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A few months ago the United States scrapped its 38-year-old defense agreement with New Zealand.

Washington did so because that country insisted on knowing whether U.S. ships were nuclear-armed or nuclear-powered before permitting them to use New Zealand ports.Now the U.S. may be forced to get tough with a number of other allies for the same reason.

The Philippines could be on the verge of adopting a new law barring the entry of any nuclear-armed or powered ship, plane, or overland vehicle. Likewise, Denmark is about to vote on a resolution requiring warships entering Danish territorial waters to disclose whether they carry nuclear weapons.

What short-sighted folly!

The U.S., Britain, and other nuclear nations can't identify which of their ships carry nuclear weapons without targeting those vessels for first-strike destruction in any nuclear conflict.

Nor can the U.S. and Britain reasonably be expected to extend their protection to nations whose demands render that protection less effective.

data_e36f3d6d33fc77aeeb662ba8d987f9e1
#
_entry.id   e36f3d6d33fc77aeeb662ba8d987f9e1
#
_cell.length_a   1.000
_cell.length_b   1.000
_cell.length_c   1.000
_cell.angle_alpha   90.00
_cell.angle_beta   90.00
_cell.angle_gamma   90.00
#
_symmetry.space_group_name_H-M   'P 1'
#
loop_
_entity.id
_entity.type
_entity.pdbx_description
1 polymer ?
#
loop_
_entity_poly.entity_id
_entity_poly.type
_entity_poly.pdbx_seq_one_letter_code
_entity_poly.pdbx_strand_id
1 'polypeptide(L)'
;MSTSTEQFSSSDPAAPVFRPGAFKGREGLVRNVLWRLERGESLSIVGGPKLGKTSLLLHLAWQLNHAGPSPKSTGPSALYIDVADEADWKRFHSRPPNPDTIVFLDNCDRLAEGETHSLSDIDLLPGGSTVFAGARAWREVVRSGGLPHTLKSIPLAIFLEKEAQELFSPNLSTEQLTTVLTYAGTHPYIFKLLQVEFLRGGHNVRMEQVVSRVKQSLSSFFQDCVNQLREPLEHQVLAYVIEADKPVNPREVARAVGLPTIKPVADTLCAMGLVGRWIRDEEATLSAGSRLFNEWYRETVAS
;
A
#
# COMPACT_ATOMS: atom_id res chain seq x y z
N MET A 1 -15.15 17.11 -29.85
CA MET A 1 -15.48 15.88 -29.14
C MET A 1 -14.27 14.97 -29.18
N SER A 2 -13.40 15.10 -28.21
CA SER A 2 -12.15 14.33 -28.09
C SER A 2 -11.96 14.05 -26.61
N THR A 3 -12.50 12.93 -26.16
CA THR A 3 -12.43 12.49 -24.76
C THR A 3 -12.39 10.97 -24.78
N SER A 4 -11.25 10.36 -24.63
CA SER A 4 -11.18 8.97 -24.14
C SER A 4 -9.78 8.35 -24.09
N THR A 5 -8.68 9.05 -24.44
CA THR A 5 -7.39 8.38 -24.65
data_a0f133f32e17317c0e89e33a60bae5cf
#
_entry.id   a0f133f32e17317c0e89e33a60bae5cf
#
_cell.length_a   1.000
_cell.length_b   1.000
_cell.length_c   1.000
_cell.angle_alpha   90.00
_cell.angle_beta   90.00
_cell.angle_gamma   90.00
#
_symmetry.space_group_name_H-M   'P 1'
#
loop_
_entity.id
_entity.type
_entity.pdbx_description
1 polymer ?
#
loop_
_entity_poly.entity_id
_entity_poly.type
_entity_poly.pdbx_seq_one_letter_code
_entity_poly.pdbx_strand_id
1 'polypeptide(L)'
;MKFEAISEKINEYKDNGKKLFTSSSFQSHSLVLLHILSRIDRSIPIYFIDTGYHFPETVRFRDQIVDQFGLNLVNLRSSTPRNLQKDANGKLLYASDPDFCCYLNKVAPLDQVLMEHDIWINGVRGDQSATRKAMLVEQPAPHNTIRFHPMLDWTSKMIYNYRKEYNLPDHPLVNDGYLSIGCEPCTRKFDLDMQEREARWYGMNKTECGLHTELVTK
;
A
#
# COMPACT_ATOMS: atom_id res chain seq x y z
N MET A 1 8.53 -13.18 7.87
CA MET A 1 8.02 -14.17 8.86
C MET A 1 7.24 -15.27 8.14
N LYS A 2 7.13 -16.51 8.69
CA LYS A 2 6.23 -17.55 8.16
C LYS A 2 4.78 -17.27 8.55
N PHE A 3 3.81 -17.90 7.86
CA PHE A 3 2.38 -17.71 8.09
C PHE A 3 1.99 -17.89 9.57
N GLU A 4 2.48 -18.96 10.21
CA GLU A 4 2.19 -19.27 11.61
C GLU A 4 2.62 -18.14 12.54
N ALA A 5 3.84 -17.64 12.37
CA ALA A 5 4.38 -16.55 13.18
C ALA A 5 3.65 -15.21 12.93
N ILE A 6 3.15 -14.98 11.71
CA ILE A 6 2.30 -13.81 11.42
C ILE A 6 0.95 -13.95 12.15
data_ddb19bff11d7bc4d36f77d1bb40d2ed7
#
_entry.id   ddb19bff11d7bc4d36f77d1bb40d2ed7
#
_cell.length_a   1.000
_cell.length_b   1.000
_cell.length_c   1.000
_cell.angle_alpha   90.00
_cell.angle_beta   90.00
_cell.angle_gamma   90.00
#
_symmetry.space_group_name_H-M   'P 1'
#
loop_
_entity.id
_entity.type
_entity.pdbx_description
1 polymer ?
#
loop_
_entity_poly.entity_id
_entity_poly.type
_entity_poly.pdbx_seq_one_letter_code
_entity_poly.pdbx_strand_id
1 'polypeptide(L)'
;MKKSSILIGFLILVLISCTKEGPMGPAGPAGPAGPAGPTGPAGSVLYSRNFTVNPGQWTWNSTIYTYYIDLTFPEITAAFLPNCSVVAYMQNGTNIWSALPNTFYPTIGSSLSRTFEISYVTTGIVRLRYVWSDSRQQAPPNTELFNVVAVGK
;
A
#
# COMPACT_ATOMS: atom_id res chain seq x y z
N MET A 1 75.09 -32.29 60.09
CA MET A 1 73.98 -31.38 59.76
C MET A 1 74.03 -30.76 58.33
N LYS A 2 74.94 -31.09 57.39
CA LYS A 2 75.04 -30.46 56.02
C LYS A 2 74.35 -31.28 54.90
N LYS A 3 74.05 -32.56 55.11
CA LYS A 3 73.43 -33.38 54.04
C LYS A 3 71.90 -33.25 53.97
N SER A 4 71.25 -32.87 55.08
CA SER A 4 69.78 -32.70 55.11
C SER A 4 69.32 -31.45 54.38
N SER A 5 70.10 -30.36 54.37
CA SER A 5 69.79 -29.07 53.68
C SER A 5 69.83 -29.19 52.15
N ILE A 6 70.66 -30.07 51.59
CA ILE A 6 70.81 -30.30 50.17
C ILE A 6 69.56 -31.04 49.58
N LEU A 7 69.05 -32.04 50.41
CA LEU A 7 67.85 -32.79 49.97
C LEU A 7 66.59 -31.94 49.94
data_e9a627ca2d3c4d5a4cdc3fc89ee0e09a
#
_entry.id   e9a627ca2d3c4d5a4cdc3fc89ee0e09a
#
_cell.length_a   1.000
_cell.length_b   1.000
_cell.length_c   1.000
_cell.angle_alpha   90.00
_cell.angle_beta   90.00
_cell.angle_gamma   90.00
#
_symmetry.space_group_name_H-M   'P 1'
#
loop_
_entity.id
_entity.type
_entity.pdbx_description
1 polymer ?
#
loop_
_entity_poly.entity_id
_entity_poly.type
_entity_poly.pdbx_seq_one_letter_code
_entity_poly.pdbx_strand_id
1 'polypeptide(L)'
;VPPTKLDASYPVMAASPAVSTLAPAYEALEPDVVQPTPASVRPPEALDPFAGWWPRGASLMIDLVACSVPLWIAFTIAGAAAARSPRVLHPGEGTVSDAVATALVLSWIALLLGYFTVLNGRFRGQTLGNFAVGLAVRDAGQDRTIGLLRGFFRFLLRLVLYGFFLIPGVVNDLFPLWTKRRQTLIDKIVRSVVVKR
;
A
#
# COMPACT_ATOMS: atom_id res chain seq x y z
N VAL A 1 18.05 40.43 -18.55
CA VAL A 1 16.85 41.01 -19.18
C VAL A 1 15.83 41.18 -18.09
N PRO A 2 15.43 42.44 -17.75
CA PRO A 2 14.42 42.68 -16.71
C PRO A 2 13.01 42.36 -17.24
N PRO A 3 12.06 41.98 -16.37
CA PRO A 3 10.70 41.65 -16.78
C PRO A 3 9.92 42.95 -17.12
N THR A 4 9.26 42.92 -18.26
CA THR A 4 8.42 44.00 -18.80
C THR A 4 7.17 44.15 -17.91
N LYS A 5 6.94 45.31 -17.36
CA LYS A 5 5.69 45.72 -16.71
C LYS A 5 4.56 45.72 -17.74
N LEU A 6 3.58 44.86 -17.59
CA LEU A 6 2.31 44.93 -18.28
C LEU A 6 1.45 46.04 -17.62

Fortunately, the U.S. has some leverage it can use against such unreasonable demands. The Philippines, for example, is heavily dependent on U.S. financial assistance to help its debt-burdened economy. If the Philippines won't back off from its proposal to bar nuclear ships, planes, and vehicles, Washington should have no qualms about cutting back on such assistance.

Likewise, if Denmark won't see the light on this score, it should be read out of NATO just as New Zealand was ousted from the ANZUS alliance for its stance on nuclear ships.

In any event, some of America's allies clearly need to learn that when they enjoy the benefits of an integrated defense system, they also must share the risks.